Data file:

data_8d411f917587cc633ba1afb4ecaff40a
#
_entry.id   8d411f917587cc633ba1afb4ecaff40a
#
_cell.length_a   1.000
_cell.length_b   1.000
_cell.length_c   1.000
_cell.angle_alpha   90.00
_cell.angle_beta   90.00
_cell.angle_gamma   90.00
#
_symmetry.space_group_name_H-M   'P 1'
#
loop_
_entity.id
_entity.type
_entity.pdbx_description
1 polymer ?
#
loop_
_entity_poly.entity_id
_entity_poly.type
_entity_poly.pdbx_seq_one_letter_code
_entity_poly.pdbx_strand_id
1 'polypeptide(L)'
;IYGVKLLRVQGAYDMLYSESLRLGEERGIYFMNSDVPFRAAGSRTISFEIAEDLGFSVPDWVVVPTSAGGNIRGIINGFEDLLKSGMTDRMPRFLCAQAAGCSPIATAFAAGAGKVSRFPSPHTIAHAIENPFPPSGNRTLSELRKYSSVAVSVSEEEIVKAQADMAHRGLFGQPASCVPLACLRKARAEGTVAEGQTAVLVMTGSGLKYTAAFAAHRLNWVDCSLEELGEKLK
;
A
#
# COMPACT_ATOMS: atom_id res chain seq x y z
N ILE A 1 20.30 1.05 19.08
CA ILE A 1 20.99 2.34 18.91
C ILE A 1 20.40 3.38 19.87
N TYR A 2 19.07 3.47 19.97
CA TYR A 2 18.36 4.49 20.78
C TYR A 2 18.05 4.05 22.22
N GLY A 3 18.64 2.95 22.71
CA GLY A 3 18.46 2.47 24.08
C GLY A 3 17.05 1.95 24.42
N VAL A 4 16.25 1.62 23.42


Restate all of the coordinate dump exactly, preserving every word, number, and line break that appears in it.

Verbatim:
data_8d411f917587cc633ba1afb4ecaff40a
#
_entry.id   8d411f917587cc633ba1afb4ecaff40a
#
_cell.length_a   1.000
_cell.length_b   1.000
_cell.length_c   1.000
_cell.angle_alpha   90.00
_cell.angle_beta   90.00
_cell.angle_gamma   90.00
#
_symmetry.space_group_name_H-M   'P 1'
#
loop_
_entity.id
_entity.type
_entity.pdbx_description
1 polymer ?
#
loop_
_entity_poly.entity_id
_entity_poly.type
_entity_poly.pdbx_seq_one_letter_code
_entity_poly.pdbx_strand_id
1 'polypeptide(L)'
;IYGVKLLRVQGAYDMLYSESLRLGEERGIYFMNSDVPFRAAGSRTISFEIAEDLGFSVPDWVVVPTSAGGNIRGIINGFEDLLKSGMTDRMPRFLCAQAAGCSPIATAFAAGAGKVSRFPSPHTIAHAIENPFPPSGNRTLSELRKYSSVAVSVSEEEIVKAQADMAHRGLFGQPASCVPLACLRKARAEGTVAEGQTAVLVMTGSGLKYTAAFAAHRLNWVDCSLEELGEKLK
;
A
#
# COMPACT_ATOMS: atom_id res chain seq x y z
N ILE A 1 20.30 1.05 19.08
CA ILE A 1 20.99 2.34 18.91
C ILE A 1 20.40 3.38 19.87
N TYR A 2 19.07 3.47 19.97
CA TYR A 2 18.36 4.49 20.78
C TYR A 2 18.05 4.05 22.22
N GLY A 3 18.64 2.95 22.71
CA GLY A 3 18.46 2.47 24.08
C GLY A 3 17.05 1.95 24.42
N VAL A 4 16.25 1.62 23.42